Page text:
#HopeLivesHere

Amirah, Inc.
Headquarters:
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Woburn, MA  01801
Phone: 1-781-462-1758
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Email: info@amirahinc.org
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© 2019 Amirah, Inc

We are grateful for the partnership of the Women's Fund of Essex County as we work together to promote solutions for survivors of sexual exploitation.

Knowing the Symptoms of PTSD

She’s lying in her bed. She looks over at her night table to check the clock. 

 

It’s 1:22AM. 

 

She has to be at work at 6AM, but she’s wide awake. She is so tired - exhausted in fact. But her mind is racing. Thoughts she doesn’t even realize she’s thinking play on repeat in her mind. 

 

“I’m so alone. I’ll never get past this. I’m not strong enough. They would not accept me if they really knew.” 

 

She feels her heart start to beat faster, and she feels the very familiar dread that comes at night, when she is all alone in her room. The dread that when she falls asleep, the nightmares will come. The dread that she will have another panic attack; that she will stop breathing. The more she thinks about this, the more her breathing becomes short and shallow.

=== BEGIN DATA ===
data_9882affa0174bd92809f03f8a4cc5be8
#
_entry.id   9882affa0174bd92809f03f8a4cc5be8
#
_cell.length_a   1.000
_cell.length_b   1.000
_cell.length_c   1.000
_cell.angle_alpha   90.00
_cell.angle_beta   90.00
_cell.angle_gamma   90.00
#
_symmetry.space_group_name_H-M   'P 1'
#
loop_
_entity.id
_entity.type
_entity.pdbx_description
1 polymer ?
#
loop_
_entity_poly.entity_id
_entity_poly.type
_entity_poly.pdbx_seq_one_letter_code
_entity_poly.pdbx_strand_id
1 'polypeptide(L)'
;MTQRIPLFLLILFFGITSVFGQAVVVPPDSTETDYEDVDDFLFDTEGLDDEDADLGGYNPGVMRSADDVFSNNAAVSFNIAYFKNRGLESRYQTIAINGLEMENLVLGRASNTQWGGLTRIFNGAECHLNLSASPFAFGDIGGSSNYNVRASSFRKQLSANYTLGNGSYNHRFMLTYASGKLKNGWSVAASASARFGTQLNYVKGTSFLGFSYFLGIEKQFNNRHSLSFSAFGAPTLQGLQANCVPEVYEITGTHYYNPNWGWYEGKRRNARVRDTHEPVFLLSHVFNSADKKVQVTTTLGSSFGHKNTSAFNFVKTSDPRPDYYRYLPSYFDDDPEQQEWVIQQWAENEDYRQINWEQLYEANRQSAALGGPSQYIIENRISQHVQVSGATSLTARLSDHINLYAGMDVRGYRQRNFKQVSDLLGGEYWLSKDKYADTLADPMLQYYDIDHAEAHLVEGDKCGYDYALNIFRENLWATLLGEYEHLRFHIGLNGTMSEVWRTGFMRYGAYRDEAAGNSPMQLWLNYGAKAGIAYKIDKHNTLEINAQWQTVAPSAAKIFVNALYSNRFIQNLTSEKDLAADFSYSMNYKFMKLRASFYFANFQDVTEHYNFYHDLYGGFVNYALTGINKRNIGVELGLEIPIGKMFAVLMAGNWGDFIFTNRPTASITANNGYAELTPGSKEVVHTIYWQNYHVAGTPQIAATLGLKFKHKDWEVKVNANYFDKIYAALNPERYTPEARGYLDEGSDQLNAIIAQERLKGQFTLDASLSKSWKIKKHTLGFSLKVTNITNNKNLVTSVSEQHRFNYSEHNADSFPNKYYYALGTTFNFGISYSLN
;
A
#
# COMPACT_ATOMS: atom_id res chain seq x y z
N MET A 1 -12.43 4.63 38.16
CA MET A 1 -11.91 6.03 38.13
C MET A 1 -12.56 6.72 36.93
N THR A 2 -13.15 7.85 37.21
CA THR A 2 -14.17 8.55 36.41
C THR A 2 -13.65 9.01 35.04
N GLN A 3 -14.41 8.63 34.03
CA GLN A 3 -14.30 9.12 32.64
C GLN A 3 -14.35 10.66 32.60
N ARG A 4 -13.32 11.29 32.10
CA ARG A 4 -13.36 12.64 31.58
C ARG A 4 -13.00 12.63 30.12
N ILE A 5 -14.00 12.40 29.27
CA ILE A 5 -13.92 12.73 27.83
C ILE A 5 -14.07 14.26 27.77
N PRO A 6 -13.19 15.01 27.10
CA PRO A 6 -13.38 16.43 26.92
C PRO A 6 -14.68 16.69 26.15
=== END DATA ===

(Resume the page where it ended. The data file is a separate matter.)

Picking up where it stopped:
She can’t catch her breath. The deeper she tries to breathe, the more she can’t. 

 

She starts to panic. 

 

“I can’t breathe! My throat is closing! I’m dying!”  

 

Her breaths become shorter. She tosses and turns to try and distract herself from her panic. She grabs the glass of water on her night table and takes several gulps. Her lips are ashen and her hands are clammy. Eventually the panic crashes like a wave on the shore, and her breathing begins to normalize. But she is never really at peace because she knows it can hit her again, with no warning. 

 

She is discouraged because today was a good day, she thought. Why is this happening again? 

 

Eventually, after tossing and turning for what seems like hours, she falls asleep. At 2AM she wakes up screaming. Her whole body is in a cold sweat, and she has tears on her cheeks. She’s sitting up in bed. She feels the covers between her fingers. 

 

“Is this real?”

 

She takes a deep breath and looks around the room to orient herself. Then she starts to remember the details of her dream. Hazy at first, then the pictures come back more vivid and real. He is beating her, and she can’t get away. He’s holding her down. She can’t move. His hand is over her mouth. The rest of the night she tosses and turns, uneasy, dreading another nightmare. 

 

Her alarm goes off at 5AM, and she wakes, groggy and dreading another day.

 

 

 

This is a post for a series on what it is like to work with someone who has PTSD. Every woman that is in our program at Amirah faces PTSD. 

 

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